In addition, he was also an avid reformer. Though he demanded absolute power in affairs of the state, he famously proclaimed himself the 'first servant of the state' and tried to rule with a mind toward what was best for Prussia and not just himself.

Indeed, Frederick embraced Enlightenment ideals by granting Prussians further freedoms. He granted universal religious toleration throughout Prussian territory, and even granted the press a degree of freedom of speech. In addition, Frederick expanded individual rights within his realm, abolishing torture and speeding up legal proceedings, granting his citizens a certain amount of due process. He further improved the legal system through increasing the training and knowledge required to become a judge.

Frederick enhanced the country's infrastructure as well, building roads and bridges and enriching the provincial backwaters through agricultural reforms meant to improve crop yield and farm organization. His reforms of the Prussian educational system were not only intended to improve the quality of Prussian schools, but also expand enrollment. When Frederick died after 46 years on the throne, he left his beloved Prussia as arguably the strongest nation in central Europe.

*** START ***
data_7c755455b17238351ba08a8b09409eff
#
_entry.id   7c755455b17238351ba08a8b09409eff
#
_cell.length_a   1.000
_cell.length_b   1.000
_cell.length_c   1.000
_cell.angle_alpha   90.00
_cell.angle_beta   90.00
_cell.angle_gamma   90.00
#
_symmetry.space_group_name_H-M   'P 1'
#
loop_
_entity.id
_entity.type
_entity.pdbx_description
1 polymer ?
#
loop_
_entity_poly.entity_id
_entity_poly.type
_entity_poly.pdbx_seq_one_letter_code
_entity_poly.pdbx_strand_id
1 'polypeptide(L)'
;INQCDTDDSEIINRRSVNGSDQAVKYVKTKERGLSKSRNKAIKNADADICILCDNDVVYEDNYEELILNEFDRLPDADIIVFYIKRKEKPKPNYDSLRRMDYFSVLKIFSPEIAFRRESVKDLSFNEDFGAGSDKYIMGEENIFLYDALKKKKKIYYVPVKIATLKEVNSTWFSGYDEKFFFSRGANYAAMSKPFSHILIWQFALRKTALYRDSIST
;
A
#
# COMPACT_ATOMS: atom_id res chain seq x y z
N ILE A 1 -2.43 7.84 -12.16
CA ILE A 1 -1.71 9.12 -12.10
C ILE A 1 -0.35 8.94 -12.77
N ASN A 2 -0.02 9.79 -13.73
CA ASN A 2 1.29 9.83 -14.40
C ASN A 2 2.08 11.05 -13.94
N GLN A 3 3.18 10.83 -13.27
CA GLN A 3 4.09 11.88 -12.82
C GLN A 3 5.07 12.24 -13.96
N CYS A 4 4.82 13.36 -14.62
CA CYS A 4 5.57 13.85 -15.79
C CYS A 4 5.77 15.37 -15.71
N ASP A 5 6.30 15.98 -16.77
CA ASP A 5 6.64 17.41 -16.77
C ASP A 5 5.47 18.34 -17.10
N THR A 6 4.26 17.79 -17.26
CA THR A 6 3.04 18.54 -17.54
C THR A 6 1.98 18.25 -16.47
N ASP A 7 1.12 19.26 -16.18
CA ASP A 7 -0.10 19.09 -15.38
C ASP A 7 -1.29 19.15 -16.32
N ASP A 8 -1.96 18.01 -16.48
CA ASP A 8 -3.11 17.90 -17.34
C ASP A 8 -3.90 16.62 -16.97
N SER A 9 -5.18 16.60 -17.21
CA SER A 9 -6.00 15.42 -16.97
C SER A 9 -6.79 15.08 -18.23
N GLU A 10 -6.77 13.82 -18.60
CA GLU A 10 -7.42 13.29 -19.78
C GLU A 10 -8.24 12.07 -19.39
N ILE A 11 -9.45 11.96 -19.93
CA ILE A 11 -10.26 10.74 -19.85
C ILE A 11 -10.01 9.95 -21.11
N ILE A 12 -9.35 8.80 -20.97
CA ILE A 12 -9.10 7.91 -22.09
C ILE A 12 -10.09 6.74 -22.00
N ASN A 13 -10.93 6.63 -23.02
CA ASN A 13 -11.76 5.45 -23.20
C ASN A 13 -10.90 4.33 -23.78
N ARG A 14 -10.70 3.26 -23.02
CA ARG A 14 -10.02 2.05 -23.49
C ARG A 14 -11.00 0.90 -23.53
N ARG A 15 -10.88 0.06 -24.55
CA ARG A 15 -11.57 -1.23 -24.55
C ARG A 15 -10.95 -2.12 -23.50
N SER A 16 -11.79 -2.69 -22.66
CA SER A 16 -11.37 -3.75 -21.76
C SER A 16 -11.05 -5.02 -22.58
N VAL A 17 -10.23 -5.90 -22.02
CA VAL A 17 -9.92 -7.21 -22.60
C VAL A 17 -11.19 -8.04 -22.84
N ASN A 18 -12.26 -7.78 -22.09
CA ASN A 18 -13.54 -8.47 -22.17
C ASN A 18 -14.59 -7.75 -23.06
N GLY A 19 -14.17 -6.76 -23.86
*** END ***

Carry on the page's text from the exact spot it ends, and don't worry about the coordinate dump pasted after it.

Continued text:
Maria Theresa

The enemy of Frederick the Great's lifetime was Hapsburg Austria and the first female monarch of the line, Maria Theresa. Maria Theresa's father, the Holy Roman Emperor Charles VI had left Austria reeling financially and militarily upon his death in 1740 - the same year Prussia invaded Silesia.

Though defeated in 1748, Maria Theresa did not give up on regaining Silesian territory, and began domestic reforms to strengthen the state, first by centralizing power throughout Austrian lands back into the monarchy and consolidating the territorial armies into one, centrally-commanded force. Maria Theresa put the country back on good financial footing through increasing tax revenue and simultaneously decreasing the troublesome meetings of the provincial assemblies from every year to once every ten years.